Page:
By Tom Woodman
For many of us memories of growing up in the Adirondacks are filled with time spent at the local ski hill. Unlike the mega-mountains that dominate the industry today, these community ski areas were scaled for homey, family-style outings. Kids would troop onto buses at the end of the school day for a short drive and an hour on the slope. Modest lodges were social centers as well as warming huts where neighbors could catch up with each other and families could celebrate birthdays.
Ski tows were likely to be of the tricky, old-fashioned sort: T-bars, rope tows, or Poma Lifts. (The last consisting of a springed, metal shaft with a plastic disk that went through your legs and used your rear end for purchase as it yanked you up a rutted lift line.) There were few chairlifts, much less anything “high speed” or “detachable.”
Recent years have not been kind to the community ski hill trying to co-exist with the likes of Whiteface and Gore mountains, whose sprawling terrain and expensive snowmaking make them destination resorts. Some, like Scotts Cobble and Fawn Ridge in the Lake Placid area, exist only in memory now. Others, like Big Tupper and Hickory, outside Warrensburg, operate sporadically.
Still, in this environment of Goliath competitors and fickle winter weather, some community ski areas live on, sustained by loyal families and fueled by the operators’ passion and deep optimism.
In Speculator a young couple has purchased and is running Oak Mountain, a ski area that opened in 1948 and enjoyed decades of bustling prosperity but fell on hard times that led to foreclosure and a season in which it didn’t operate. With family ties to the area and a background in the ski industry, Laura and Matt O’Brien are throwing themselves into their mission of bringing the ski area back to life.
On Election Day in the midst of the period between the falling of leaves and the falling of snowflakes (“stick season” in Laura’s words) the ski area was busy. Workers were setting tables for a community dinner, a new chef was prepping in the kitchen, Matt was clearing brush on the ski hill, and Laura was dividing time between organizing the business and tending to her two-year-old daughter, Madison.
This is key to Laura and Matt’s business plan. To keep the mountain viable they are working to make Oak Mountain a draw for most of the year. Mountain biking, a bar and restaurant business, mountaintop weddings in summer: all are ways to keep the area productive outside of ski season.
“These are different things that can help offset those times in winter when it rained and you lost a couple of weekends,” says Matt. “You can offset it and survive. That’s why you see these mountains operating summer activities where it’s more reliable.”
But the heart of a ski center is, of course, skiing, and the soul of the community hill is found in the families that gather there for generations. Matt and Laura have experience working at such big-time areas as Stowe in Vermont, Sunday River in Maine, and Park City Utah, but they have no second thoughts about committing to a small village in the central Adirondacks.
“It’s nicer this way,” says Matt. “We don’t miss that.”
“Well, we do miss the powder in Park City,” jokes Laura.
They have firsthand experience with both the joys and the losses of small ski areas.
“I grew up skiing at King Ridge in New Hampshire,” says Laura. “It’s no more.”
“I grew up on Shu-Maker near Liverpool, New York,” says Matt. “It’s no more.”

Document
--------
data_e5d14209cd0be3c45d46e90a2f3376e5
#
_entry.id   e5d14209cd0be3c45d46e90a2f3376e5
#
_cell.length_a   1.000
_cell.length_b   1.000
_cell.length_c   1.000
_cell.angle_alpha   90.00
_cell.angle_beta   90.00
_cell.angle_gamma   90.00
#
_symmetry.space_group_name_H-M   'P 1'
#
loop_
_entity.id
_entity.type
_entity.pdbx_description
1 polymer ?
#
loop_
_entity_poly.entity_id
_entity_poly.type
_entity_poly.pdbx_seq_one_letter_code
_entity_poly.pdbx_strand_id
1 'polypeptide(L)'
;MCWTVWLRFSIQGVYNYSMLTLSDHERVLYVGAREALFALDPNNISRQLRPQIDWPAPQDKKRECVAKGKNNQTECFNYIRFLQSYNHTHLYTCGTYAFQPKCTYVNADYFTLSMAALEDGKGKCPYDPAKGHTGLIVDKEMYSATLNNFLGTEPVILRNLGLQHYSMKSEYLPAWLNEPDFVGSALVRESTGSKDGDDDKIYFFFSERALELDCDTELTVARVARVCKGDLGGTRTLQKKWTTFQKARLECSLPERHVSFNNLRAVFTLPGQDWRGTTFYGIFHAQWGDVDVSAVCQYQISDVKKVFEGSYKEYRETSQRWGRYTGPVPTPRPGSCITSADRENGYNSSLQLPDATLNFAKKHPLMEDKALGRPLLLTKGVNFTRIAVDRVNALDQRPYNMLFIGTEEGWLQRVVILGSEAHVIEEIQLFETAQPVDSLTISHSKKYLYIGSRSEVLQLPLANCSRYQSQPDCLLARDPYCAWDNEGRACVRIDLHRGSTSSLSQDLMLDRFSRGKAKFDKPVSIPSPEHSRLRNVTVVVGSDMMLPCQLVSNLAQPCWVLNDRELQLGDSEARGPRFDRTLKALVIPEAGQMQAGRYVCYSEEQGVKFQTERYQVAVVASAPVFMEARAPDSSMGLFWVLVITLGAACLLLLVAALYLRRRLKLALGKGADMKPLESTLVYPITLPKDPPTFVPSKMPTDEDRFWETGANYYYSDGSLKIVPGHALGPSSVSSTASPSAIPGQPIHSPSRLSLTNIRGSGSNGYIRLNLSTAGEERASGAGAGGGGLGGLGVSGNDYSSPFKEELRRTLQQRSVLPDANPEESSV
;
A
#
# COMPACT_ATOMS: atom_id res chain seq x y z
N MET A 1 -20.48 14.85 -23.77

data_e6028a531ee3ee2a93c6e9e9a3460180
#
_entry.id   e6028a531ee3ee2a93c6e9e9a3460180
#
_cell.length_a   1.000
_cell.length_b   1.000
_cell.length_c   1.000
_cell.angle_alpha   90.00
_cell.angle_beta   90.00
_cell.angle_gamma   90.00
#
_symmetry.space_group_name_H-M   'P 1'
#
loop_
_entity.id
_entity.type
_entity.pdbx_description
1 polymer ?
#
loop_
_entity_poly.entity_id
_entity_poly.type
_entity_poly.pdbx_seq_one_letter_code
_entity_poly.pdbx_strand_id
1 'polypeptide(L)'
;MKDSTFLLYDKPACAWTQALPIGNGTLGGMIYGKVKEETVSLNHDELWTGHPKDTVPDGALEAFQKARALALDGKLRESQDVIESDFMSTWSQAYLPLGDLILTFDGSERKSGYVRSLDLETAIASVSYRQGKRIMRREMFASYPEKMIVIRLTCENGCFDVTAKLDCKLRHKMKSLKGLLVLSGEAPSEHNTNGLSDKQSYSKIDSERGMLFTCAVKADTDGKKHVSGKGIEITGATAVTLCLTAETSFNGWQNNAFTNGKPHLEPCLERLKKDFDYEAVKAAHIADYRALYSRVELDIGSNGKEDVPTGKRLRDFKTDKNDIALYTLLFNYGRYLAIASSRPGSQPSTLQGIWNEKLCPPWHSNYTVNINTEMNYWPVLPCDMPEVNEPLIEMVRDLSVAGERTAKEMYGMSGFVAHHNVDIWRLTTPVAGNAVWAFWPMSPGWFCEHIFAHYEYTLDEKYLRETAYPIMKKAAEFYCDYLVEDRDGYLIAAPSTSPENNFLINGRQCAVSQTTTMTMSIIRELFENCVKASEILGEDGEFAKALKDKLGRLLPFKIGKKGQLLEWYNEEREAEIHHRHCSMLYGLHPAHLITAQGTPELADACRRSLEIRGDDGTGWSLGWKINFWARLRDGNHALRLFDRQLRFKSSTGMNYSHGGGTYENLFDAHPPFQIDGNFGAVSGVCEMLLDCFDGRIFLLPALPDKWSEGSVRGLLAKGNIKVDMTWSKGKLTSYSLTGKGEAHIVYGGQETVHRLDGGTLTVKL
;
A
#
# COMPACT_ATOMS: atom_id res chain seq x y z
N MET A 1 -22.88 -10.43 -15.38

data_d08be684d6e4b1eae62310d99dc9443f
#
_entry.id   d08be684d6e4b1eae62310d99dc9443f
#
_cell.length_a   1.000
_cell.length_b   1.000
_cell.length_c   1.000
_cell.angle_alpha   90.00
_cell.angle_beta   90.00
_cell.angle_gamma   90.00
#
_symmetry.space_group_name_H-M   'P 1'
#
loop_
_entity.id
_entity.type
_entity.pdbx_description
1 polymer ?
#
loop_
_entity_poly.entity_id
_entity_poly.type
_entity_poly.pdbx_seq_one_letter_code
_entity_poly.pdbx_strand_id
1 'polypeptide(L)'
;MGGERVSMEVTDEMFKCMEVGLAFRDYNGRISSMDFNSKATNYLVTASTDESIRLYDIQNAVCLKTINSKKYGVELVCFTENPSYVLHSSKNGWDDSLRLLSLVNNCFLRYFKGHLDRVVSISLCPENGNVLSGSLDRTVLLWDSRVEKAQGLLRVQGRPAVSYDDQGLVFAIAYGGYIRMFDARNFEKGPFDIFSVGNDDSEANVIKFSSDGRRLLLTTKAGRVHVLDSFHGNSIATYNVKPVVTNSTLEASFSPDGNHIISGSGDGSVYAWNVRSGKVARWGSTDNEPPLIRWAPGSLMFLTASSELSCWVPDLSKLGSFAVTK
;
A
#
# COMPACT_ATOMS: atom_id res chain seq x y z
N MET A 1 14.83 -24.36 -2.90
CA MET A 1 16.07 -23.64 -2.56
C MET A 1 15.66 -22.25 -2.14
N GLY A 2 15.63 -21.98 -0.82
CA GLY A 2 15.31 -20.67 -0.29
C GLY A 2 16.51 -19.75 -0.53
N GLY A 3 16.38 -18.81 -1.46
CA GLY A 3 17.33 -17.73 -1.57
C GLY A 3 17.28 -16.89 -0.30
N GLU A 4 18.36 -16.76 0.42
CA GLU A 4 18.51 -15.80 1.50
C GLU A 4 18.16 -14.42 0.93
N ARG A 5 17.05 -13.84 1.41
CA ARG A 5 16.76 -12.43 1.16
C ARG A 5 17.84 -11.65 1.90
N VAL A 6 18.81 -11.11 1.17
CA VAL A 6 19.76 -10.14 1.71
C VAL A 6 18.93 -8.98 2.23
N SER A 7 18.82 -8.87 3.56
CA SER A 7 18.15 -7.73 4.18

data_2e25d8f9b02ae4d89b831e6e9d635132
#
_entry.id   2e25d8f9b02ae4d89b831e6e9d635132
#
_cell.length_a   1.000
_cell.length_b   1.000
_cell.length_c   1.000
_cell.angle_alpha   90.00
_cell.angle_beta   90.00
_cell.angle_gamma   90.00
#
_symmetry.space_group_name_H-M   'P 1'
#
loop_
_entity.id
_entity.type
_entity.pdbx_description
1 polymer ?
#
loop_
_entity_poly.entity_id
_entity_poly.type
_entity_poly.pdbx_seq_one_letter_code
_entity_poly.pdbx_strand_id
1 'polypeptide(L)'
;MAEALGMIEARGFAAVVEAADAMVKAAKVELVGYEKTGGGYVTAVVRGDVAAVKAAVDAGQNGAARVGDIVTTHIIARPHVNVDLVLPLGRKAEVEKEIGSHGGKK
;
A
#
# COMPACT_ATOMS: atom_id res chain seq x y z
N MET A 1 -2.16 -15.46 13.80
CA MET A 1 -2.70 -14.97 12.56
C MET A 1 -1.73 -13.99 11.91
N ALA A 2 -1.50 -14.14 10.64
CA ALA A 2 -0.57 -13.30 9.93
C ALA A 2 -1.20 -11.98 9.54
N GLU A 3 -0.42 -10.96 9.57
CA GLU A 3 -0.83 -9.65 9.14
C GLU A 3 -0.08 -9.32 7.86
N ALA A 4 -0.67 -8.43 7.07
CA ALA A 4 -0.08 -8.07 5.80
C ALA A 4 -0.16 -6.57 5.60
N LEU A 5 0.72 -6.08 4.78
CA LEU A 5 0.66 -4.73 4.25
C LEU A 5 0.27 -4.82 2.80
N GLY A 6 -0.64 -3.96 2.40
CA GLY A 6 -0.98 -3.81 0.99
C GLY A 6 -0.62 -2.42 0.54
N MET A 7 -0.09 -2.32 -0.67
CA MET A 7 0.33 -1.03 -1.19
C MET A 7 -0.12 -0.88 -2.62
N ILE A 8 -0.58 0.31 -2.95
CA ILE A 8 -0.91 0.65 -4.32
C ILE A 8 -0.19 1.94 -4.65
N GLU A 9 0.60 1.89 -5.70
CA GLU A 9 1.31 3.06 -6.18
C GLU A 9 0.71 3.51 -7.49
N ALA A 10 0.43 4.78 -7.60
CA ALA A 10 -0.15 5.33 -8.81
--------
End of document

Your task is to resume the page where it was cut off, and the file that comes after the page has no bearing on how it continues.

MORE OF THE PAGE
For some, a small area’s size is a disadvantage, lacking really long runs and variety of terrain. For fans, smallness is the selling point.
With about fifty acres of skiable terrain and 650 vertical feet, Oak Hill has a four-person chairlift and two T-bars. A little less than half the mountain is skiable by beginners, but there are some stretches that challenge advanced skiers.
This is a family-scaled experience.
“Everybody can ride the chairlift, everybody goes a different way, and in ten minutes you’re all down in the same spot, safe,” says Matt.
“Parents definitely get that sense that the ski operators and ski patrol know my kid and they’ve seen him go down that trail,” Laura adds.
Perhaps the biggest advantage the large areas have is the ability to invest in the snowmaking equipment that helps keep their seasons long and reliable.
“You’ve got the Olympic Regional Development Authority, which has Gore and Whiteface and Belleayre, and they just crank out the snow because the budget is so much bigger,” Laura says.
Oak Mountain has snowmaking capacity on about half its terrain, and Mark points out a portable piping system that he can drag to hydrants around the mountain and attach to snowmaking guns.
“It’s very expensive,” he says of snowmaking. “Utility costs, manpower, equipment. There’s a lot of things in there that the bigger mountains can afford. Automation. Nowadays you can use your iPhone to start a gun. That’s something we can’t do and probably will never do. There’s guns that have got weather stations on them and they’ll start themselves right up. You’re looking at a $40,000 gun.”
“[The big areas] are spending millions every summer, and we’re spending maybe $200,000 total so far on different things.”
And so the uncertainty and stress that comes with any weather-dependent business is compounded for the small ski hills, where a midseason thaw is that much harder to recover from.
“It’s tough sometimes because you’ve done all this snowmaking, you’ve done all this stuff, and all of a sudden you’re watching it wash down the hill, and you realize you’ve got to put it all back up,” Mark says. “You have to just do it. And when you see people back on the mountain and enjoying it, that’s why you did it.”